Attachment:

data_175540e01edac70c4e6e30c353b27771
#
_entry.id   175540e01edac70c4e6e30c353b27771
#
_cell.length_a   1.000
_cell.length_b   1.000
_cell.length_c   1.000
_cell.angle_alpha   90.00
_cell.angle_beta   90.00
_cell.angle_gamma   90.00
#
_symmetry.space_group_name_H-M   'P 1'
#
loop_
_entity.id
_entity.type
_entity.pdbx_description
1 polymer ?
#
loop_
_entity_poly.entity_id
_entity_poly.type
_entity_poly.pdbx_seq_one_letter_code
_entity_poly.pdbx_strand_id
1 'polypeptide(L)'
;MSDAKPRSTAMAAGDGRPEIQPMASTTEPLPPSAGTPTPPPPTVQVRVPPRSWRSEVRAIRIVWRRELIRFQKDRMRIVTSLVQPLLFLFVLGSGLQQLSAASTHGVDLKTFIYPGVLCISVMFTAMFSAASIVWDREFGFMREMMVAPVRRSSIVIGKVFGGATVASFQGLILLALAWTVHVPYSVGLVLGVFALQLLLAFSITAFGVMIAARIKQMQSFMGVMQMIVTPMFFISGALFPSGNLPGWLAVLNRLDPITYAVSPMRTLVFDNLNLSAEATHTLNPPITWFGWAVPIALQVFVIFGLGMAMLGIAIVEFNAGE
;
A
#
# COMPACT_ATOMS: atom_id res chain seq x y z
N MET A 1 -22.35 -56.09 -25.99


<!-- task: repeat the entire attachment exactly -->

data_175540e01edac70c4e6e30c353b27771
#
_entry.id   175540e01edac70c4e6e30c353b27771
#
_cell.length_a   1.000
_cell.length_b   1.000
_cell.length_c   1.000
_cell.angle_alpha   90.00
_cell.angle_beta   90.00
_cell.angle_gamma   90.00
#
_symmetry.space_group_name_H-M   'P 1'
#
loop_
_entity.id
_entity.type
_entity.pdbx_description
1 polymer ?
#
loop_
_entity_poly.entity_id
_entity_poly.type
_entity_poly.pdbx_seq_one_letter_code
_entity_poly.pdbx_strand_id
1 'polypeptide(L)'
;MSDAKPRSTAMAAGDGRPEIQPMASTTEPLPPSAGTPTPPPPTVQVRVPPRSWRSEVRAIRIVWRRELIRFQKDRMRIVTSLVQPLLFLFVLGSGLQQLSAASTHGVDLKTFIYPGVLCISVMFTAMFSAASIVWDREFGFMREMMVAPVRRSSIVIGKVFGGATVASFQGLILLALAWTVHVPYSVGLVLGVFALQLLLAFSITAFGVMIAARIKQMQSFMGVMQMIVTPMFFISGALFPSGNLPGWLAVLNRLDPITYAVSPMRTLVFDNLNLSAEATHTLNPPITWFGWAVPIALQVFVIFGLGMAMLGIAIVEFNAGE
;
A
#
# COMPACT_ATOMS: atom_id res chain seq x y z
N MET A 1 -22.35 -56.09 -25.99